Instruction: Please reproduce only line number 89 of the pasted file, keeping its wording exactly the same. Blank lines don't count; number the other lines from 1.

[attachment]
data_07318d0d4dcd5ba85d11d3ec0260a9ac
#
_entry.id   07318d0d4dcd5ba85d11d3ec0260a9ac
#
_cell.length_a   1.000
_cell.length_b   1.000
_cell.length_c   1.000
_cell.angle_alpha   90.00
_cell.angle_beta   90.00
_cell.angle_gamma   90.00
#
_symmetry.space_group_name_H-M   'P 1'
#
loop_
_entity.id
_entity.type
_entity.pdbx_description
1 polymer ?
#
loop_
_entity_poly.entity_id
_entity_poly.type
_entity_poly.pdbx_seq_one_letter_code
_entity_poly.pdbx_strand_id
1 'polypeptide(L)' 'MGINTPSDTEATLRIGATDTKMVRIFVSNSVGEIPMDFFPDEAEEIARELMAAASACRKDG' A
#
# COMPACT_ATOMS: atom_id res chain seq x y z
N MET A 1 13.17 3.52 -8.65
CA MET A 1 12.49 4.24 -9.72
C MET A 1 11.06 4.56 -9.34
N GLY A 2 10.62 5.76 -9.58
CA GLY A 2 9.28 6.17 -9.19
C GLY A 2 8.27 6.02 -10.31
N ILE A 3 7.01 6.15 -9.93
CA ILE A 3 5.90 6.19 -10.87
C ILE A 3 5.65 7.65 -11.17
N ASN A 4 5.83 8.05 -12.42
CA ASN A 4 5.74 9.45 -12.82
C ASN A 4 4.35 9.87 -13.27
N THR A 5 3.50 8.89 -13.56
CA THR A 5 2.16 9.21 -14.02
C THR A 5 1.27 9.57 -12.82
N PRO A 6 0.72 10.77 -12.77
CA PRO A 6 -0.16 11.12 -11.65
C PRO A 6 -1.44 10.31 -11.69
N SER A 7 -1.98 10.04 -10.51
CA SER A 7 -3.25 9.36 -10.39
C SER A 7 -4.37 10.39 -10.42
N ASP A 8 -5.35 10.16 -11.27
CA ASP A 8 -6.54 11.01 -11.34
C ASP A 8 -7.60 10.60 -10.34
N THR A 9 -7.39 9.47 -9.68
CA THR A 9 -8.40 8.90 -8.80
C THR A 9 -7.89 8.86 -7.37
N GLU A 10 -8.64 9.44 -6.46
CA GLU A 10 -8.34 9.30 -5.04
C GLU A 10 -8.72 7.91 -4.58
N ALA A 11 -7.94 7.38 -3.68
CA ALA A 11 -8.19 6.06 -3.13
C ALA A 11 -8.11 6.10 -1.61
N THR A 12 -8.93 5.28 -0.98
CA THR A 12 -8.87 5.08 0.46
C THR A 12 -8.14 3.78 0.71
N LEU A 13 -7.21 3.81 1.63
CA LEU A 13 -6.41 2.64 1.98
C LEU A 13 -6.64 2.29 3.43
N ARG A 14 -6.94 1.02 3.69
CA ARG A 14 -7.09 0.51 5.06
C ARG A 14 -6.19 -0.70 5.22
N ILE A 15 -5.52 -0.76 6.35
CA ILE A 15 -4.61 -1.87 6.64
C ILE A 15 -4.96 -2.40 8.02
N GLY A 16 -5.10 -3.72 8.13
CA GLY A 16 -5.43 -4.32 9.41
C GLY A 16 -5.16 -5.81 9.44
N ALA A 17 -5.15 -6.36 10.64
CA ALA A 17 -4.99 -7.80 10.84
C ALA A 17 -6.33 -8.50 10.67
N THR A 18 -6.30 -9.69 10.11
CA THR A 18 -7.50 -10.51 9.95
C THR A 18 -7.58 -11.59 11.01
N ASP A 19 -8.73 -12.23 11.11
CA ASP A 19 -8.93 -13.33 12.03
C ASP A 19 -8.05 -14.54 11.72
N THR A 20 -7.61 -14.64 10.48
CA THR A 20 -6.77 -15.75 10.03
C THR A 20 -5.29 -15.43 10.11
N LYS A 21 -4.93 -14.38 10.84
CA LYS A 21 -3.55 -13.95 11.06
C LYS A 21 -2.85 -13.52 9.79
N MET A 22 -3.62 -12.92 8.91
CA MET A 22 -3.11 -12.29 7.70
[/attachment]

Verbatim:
CA LYS A 21 -3.55 -13.95 11.06